From Oreo to Pie: The new Android OS is here

7 Aug 2018

Android Pie has officially arrived. Image: from my point of view/Shutterstock

People are eager to sample Android Pie as the successor to Oreo is revealed.

Businesses were intrigued last week as WhatsApp announced the launch of a brand new API exclusively for enterprise communications. Companies can provide customers with delivery dates and other customer care features via the new tool.

Meanwhile, online giant Reddit suffered a data breach caused by staff using two-factor authentication with mobile devices. Evidently, this type of 2FA is not as secure as you may imagine.

Digital democracy remained shaky, as Facebook announced the removal of 32 pages belonging to ‘bad actors’, which apparently were earmarked for interference purposes ahead of the 2018 midterm elections in the US.

Read on for your fill of this week’s enterprise news.

Android users want a slice of the Pie

Google yesterday (6 August) revealed that Android Pie is taking over from Android Oreo and pushed the newest source code to the Android Open Source Project.

Google Pixel phones will be the first to receive the update, with more set to receive it as is comes out this autumn. One nifty new feature is the Digital Wellbeing platform, which Google hopes will educate users and help them keep tabs on their phone use.

Adaptive Battery will prioritise battery for the apps you use most, while new security improvements include restricted access to camera and microphones when apps are idle.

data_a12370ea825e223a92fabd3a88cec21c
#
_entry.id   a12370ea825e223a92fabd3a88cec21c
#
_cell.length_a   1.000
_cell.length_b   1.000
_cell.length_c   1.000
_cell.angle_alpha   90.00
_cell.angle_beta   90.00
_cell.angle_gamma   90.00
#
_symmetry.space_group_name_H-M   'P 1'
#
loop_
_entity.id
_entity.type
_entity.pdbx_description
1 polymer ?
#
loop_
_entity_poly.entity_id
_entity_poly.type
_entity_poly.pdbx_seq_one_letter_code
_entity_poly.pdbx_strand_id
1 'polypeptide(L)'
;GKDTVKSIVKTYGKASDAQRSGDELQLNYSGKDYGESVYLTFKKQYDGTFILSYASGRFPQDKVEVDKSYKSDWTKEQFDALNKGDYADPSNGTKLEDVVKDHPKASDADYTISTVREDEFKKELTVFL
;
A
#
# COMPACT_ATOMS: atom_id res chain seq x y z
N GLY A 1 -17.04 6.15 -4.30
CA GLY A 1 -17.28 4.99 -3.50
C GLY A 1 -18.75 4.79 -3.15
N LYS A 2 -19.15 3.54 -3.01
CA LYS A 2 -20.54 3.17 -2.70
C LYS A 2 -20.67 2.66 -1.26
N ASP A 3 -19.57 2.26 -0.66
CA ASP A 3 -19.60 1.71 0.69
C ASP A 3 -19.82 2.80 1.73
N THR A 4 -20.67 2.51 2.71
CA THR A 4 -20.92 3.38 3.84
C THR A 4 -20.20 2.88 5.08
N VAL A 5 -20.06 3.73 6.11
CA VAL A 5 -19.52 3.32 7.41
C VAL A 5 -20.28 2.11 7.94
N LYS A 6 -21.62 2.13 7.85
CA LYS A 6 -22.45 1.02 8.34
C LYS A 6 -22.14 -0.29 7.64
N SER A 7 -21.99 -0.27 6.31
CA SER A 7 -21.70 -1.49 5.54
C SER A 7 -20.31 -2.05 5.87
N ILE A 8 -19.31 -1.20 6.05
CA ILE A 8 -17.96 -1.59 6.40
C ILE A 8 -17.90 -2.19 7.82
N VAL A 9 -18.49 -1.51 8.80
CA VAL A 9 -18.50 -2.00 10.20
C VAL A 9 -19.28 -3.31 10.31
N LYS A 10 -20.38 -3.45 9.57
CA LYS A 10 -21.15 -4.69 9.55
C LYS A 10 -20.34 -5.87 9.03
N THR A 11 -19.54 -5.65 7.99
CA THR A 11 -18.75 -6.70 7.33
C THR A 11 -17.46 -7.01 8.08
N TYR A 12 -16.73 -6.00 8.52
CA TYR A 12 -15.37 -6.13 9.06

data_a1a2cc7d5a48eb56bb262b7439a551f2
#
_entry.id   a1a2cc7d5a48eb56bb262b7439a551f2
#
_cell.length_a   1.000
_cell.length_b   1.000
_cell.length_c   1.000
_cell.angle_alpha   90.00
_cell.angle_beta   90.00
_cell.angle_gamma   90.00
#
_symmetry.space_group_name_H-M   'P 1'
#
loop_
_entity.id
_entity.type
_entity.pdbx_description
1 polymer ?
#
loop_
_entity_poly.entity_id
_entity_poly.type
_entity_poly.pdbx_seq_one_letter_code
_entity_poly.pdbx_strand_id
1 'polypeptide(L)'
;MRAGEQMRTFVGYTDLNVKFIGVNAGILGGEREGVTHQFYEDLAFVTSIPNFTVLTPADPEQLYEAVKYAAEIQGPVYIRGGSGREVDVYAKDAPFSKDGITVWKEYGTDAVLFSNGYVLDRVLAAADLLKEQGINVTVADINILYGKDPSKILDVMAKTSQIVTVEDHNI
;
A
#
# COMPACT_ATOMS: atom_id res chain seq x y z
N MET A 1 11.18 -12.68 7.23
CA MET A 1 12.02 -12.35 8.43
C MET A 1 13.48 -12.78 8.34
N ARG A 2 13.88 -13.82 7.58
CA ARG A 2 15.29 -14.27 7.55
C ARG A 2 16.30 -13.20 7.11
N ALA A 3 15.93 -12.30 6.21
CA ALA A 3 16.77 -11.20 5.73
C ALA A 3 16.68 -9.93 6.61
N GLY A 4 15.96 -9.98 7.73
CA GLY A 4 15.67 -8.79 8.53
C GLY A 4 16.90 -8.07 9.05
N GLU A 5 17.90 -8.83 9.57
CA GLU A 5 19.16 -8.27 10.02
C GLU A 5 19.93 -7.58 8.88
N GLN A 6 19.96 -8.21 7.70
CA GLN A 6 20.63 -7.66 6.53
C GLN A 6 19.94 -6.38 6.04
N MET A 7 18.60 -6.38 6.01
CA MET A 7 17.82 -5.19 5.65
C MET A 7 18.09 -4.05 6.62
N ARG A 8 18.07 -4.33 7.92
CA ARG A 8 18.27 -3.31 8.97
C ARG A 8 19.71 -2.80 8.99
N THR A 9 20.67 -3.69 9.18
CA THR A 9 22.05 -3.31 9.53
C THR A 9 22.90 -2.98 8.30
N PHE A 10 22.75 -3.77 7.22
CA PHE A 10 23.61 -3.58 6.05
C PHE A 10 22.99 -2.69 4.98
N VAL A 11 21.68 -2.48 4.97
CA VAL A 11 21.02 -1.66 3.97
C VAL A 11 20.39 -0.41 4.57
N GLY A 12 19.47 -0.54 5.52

A banner quarter for mobile banking trojans

A new report from Kaspersky Lab sees mobile banking trojans hit the top of the list for cyberthreats in Q2 of 2018. US users were more attacked by mobile banking malware than any other malware type this quarter.

The volume of attacks also increased threefold compared to the first quarter of the year. ZooPark, VPNFilter, LuckyMouse and Olympic Destroyer are among the culprits.

US Pentagon tells US to shut off GPS

A new Pentagon memo means US military personnel will need to turn off any devices using GPS if they are deployed in “operational areas”, according to Infosecurity Magazine. Spokesperson from the US Department of Defense, Col Robert Manning III, said that GPS use can “potentially create unintended security consequences and increased risk to the joint force and mission” in locations around the world.

“Effective immediately, Defense Department personnel are prohibited from using geolocation features and functionality on government and non-government-issued devices, applications and services while in locations designated as operational areas.”

This decision likely stems from the Strava and Polar Flow revelations this year.

SamSam: The malware worth $6m

Sophos has unveiled new information about the infamous SamSam malware, which is used in stealthy and targeted attacks due to its sophistication. Since appearing on the radar first in December 2015, SamSam has been something of a slippery fish due to its infrequent deployment – attacks only happen about once a day.

SamSam is deployed to computers in the same way and with the same tools as above-board software applications. It has no worm-like capabilities, but relies instead on the human attacker to spread it. The typical ransom is around $50,000, far higher than the average.

How much do tools set wannabe hackers back? Turns out, not a whole lot

A recent study from Top10VPN into the tools a wannabe hacker needs to obtain shows all you need is some pocket change to wreak serious havoc.

Comprehensive toolkits for fraud activity can be snapped up for $125, while phishing pages can go for as little as $2 each. Coupled with easily available software and how-to PDFs, it has never been easier or cheaper to dip your toe into the world of cybercrime.

Ellen Tannam was a journalist with Silicon Republic, covering all manner of business and tech subjects